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Federal appeals court delivers blow to Mountain Valley Pipeline

Federal appeals court delivers blow to Mountain Valley Pipeline

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Felled trees are shown on July 18 on Peters Mountain just below the ridgeline, which the Appalachian Trail follows. The Mountain Valley Pipeline route through the Jefferson National Forest would take it beneath the Appalachian Trail atop Peters Mountain. Our editorial at left looks at how the Appalachian Trail could complicate matters for both the Mountain Valley Pipeline and the Atlantic Coast Pipeline, or not.

In what environmentalists called a major victory, a federal appeals court on Friday struck down two key decisions allowing a natural gas pipeline to slice through the Jefferson National Forest.

The 4th U.S. Circuit Court of Appeals sided with the Sierra Club and other conservation groups that challenged approvals by the U.S. Forest Service and the Bureau of Land Management for a 3.6-mile segment of the Mountain Valley Pipeline.

Affected woodlands are in Giles and Montgomery counties and Monroe County, West Virginia. The pipeline’s route through the national forest will also take it under the Appalachian Trail atop Peters Mountain.

During oral arguments in May, a three-judge panel raised pointed questions about the Forest Service’s acceptance of Mountain Valley’s assurances that it could control erosion and sediment caused by running a 42-inch diameter buried pipeline along steep mountainsides.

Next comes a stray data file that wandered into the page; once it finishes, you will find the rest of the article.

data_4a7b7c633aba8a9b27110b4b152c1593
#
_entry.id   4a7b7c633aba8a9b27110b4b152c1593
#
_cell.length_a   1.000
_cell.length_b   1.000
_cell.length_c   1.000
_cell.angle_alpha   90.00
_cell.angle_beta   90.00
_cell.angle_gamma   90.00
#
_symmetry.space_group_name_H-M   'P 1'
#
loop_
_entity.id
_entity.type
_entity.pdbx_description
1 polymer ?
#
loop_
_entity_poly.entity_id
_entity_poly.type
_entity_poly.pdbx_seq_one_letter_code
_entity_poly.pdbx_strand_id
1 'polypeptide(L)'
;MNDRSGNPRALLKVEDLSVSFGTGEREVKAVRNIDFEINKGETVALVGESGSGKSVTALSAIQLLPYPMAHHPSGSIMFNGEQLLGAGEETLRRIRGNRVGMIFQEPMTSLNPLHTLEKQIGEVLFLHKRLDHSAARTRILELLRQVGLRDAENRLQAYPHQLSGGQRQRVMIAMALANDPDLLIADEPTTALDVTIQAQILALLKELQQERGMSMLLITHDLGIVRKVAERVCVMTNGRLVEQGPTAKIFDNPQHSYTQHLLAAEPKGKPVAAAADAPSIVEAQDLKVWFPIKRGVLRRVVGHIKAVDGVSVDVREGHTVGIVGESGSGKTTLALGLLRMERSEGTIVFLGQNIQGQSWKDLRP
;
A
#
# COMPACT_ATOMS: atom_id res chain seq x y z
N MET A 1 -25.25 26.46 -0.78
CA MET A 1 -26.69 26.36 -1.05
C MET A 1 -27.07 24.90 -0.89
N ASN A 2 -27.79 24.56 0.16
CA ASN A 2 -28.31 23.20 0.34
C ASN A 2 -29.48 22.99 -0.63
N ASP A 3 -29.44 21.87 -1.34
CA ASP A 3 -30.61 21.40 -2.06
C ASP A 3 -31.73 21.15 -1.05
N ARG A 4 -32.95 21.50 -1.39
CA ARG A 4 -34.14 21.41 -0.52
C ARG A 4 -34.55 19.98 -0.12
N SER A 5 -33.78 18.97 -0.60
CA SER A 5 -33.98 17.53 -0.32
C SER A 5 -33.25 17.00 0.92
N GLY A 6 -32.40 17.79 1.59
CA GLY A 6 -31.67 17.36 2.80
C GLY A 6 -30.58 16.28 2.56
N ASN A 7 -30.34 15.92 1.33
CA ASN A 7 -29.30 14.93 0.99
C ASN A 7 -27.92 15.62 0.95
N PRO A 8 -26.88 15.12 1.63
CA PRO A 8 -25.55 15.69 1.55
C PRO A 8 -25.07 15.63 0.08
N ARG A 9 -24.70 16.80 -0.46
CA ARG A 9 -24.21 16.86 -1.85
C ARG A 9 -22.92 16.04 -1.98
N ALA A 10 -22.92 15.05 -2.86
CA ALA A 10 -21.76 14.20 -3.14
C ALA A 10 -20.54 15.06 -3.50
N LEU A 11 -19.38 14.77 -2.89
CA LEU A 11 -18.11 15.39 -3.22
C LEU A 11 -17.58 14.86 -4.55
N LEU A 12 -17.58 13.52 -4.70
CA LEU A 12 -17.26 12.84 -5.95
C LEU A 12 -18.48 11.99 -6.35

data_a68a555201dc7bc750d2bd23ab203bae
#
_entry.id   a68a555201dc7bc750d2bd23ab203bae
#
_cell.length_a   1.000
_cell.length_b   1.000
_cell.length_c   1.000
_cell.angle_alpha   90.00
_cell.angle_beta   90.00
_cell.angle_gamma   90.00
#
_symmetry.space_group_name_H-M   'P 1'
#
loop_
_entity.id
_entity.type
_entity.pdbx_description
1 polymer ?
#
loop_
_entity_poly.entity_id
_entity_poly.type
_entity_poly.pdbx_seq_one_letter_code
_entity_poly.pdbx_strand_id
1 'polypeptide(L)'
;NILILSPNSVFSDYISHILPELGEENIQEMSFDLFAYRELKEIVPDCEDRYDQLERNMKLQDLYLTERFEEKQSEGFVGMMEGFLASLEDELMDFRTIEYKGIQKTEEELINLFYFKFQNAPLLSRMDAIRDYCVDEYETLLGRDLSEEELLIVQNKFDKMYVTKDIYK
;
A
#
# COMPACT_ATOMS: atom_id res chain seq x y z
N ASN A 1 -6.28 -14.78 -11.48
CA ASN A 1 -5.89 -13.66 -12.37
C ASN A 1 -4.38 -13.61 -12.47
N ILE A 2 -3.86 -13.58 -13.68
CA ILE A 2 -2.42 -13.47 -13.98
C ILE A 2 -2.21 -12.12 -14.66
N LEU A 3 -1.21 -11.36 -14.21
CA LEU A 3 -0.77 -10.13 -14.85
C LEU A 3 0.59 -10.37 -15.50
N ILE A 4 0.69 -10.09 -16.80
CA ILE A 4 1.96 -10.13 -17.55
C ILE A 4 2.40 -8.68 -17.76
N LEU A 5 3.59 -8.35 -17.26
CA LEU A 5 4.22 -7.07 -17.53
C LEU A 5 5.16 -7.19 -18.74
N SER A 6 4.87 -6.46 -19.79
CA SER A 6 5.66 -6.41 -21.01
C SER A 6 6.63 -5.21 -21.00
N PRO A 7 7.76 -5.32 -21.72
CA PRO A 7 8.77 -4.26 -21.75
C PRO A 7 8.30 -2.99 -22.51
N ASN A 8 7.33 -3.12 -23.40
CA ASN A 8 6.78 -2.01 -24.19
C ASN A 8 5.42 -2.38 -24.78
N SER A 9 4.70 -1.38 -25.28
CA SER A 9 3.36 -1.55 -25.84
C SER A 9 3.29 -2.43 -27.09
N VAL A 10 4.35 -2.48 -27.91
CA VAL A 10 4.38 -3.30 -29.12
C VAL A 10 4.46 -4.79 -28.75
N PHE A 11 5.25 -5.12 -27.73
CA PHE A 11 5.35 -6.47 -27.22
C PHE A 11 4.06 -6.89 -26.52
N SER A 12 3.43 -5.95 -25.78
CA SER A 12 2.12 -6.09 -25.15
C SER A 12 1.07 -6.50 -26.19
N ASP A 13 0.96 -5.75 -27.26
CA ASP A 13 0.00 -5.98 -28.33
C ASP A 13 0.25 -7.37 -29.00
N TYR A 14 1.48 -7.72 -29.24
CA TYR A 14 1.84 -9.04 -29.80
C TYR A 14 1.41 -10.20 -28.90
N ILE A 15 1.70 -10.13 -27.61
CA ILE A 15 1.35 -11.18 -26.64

“MVP’s proposed project would be the largest pipeline of its kind to cross the Jefferson National Forest,” Judge Stephanie Thacker wrote in the opinion.

“American citizens understandably place their trust in the Forest Service to protect and preserve this country’s forests, and they deserve more than silent acquiescence to a pipeline company’s justification for upending large swaths of national forest lands.”

Although the court’s decision was tailored to a small section of the 303-mile pipeline, opponents said it could have implications beyond the national forest.

Joining Thacker in the 44-page opinion were Chief Judge Roger Gregory and Judge William Traxler; the same trio is currently considering another case in which a key approval by Virginia’s State Water Control Board is under attack.

A similar ruling in that case “could mean trouble for the MVP’s route in the entirety of Virginia,” the Sierra Club said in a statement.

And now that Mountain Valley lacks valid permits from the Forest Service and the Bureau of Land Management, some say that calls into question an order from the Federal Energy Regulatory Commission that set the project in motion last October.